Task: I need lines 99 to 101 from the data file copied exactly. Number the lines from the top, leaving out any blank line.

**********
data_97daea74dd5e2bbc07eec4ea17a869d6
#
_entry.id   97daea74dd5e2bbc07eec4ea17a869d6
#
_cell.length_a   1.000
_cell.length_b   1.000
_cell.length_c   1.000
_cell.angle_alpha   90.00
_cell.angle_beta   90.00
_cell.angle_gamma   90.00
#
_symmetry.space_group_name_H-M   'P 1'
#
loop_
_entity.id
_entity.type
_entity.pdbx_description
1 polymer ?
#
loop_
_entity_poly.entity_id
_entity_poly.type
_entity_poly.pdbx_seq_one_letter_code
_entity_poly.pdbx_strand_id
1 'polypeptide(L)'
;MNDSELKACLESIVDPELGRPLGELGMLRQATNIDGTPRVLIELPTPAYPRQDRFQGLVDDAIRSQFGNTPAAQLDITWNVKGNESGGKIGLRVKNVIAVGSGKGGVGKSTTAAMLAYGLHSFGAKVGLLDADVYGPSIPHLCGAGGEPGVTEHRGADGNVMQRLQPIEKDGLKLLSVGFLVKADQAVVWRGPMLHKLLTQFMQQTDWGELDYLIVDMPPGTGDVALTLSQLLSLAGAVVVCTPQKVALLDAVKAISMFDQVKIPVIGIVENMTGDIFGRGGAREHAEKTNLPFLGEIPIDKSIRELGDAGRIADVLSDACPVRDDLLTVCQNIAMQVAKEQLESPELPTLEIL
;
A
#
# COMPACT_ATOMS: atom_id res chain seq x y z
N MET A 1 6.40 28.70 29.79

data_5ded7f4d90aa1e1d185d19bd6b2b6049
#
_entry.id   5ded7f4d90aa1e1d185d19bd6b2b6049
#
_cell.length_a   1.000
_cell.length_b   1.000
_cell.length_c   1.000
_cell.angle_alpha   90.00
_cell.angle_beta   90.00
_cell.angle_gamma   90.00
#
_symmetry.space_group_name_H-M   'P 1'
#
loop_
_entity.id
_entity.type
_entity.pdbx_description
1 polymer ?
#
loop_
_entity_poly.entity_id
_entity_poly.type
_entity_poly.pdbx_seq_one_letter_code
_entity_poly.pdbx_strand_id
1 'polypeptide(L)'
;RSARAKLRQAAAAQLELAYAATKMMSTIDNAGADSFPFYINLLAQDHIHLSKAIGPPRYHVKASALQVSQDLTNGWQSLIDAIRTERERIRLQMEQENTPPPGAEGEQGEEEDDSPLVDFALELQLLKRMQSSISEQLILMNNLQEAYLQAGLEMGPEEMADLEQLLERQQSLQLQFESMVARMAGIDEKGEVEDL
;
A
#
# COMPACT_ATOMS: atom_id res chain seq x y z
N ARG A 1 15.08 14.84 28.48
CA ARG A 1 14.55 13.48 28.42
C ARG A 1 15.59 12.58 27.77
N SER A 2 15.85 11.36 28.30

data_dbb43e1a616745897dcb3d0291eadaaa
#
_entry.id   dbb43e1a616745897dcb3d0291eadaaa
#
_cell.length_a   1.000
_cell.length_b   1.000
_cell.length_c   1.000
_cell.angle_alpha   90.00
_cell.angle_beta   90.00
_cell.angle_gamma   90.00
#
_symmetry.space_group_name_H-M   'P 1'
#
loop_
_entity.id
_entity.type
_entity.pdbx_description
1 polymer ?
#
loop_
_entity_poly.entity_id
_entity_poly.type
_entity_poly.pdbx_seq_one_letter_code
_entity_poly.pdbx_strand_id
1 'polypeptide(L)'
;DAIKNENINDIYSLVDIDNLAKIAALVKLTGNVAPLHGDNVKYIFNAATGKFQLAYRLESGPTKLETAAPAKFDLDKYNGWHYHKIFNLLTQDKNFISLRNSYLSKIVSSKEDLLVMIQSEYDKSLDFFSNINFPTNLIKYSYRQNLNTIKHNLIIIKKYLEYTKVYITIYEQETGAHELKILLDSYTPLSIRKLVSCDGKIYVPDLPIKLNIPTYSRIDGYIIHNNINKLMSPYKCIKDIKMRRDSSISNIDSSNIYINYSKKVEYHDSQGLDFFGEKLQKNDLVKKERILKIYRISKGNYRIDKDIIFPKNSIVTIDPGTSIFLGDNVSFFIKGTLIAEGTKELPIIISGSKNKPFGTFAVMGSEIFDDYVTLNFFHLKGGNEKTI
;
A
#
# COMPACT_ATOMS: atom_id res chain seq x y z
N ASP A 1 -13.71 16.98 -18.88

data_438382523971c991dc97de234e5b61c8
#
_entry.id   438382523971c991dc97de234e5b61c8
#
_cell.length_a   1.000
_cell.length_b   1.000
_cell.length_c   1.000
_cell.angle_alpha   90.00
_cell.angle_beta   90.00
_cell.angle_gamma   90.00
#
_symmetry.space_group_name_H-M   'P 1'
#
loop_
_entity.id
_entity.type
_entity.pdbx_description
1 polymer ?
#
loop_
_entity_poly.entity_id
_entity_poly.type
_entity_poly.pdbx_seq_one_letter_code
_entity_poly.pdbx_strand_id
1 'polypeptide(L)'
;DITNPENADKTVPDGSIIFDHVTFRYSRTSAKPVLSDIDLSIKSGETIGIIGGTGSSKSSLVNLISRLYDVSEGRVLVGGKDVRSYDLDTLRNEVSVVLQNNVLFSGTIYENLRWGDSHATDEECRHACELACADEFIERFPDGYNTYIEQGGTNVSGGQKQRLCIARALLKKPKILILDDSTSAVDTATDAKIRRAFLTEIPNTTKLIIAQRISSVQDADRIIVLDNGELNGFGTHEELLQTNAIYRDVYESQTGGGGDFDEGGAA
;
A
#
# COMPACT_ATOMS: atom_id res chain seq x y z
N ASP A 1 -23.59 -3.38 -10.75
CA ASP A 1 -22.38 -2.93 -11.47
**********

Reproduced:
_entry.id   438382523971c991dc97de234e5b61c8
#
_cell.length_a   1.000